Another subject matter that doesn't seem an obvious choice for a musical, the Spanish Civil War forms the backdrop for Judith Johnson's Goodbye Barcelona. Starting at the Cable Street riots, standing up to the blackshirts gives idealistic East End Jewish boy Sammy (Tom Gill) a taste for fighting fascists and he soon signs up to join the International Brigade fighting Franco in Spain, alongside the requisite Emotionally Scarred Veteran (Mark Meadows) and The Cheeky Chappie One (Jack Shalloo - a performer I'm convinced I'd like a lot more if he could keep a straight face.) Sammy also gets a little romance with local girl Pilar, and Gill and Katie Bernstein are adorable together. His mother Rebecca (Lucy Bradshaw) misses her son so follows in the hope of finding him, becoming a nurse and falling for anarchist Ernesto (John Killoran) in the process.
Karen Rabinowitz's production features some strong performances and great singing voices, and there's rousing songs by K S Lewkowicz, but it is all terribly earnest. Though there's much of interest ("Factions," about the strain of countless opposing ideologies uniting only because of a common enemy, is a highlight,) a cast of characters all of whom passionately share the same beliefs does leave the story without many places to go (the enemy barely features for more than a few seconds.) It's not too much of a problem in the first act but the second suffers from a lengthy period where all the scenes and songs have the same gloomy tone as the fact that they're not going to win becomes apparent. Also, for a show supposedly celebrating the many nationalities of the volunteers, beyond a couple of mentions it focuses entirely on the English members of the Brigade. Still, while flawed there's certainly a lot to recommend the show, it's got its heart in the right place even if it's a bit too loath to explore beyond that place.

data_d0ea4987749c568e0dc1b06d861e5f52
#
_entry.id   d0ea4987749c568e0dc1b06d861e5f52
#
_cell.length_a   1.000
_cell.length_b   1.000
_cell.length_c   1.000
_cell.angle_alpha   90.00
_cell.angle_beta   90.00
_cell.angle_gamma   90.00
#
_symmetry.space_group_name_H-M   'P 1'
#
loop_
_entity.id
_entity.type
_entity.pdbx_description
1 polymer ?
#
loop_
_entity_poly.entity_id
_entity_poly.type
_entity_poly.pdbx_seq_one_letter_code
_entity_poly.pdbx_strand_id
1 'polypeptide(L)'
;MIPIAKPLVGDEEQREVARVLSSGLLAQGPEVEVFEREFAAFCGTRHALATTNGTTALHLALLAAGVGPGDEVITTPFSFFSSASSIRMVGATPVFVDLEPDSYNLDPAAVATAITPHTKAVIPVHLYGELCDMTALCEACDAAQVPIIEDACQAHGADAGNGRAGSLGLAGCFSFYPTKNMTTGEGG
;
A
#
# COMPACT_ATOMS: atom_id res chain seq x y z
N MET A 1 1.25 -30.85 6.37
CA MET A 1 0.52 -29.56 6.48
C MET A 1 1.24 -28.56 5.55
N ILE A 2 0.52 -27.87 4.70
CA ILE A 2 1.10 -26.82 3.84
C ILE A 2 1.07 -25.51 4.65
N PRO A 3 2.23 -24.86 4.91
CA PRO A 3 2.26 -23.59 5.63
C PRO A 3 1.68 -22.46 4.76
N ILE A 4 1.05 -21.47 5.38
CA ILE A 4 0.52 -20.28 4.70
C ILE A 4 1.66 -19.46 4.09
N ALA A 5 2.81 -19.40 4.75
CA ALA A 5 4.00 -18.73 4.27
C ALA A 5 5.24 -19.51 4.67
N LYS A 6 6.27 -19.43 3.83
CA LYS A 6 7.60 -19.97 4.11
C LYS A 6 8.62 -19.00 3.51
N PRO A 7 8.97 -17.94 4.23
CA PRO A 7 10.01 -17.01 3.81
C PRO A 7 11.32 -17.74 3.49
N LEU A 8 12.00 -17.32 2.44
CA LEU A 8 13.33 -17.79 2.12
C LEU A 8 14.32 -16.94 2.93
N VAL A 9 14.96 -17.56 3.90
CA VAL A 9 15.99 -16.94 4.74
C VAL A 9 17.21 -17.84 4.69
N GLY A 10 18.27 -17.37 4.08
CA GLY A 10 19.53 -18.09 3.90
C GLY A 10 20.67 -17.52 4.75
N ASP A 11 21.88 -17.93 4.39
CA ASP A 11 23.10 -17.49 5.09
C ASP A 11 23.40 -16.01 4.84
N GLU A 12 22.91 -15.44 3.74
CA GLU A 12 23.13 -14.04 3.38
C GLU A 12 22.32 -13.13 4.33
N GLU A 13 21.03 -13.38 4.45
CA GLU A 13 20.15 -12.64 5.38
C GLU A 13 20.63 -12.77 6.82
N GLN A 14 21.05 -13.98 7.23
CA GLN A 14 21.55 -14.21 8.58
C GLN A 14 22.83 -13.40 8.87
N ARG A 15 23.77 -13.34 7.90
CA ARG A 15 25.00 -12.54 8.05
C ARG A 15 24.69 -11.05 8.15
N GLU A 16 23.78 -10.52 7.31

Goodbye Barcelona by Judith Johnson and K S Lewkowicz is booking until the 23rd of December at Arcola Studio 1.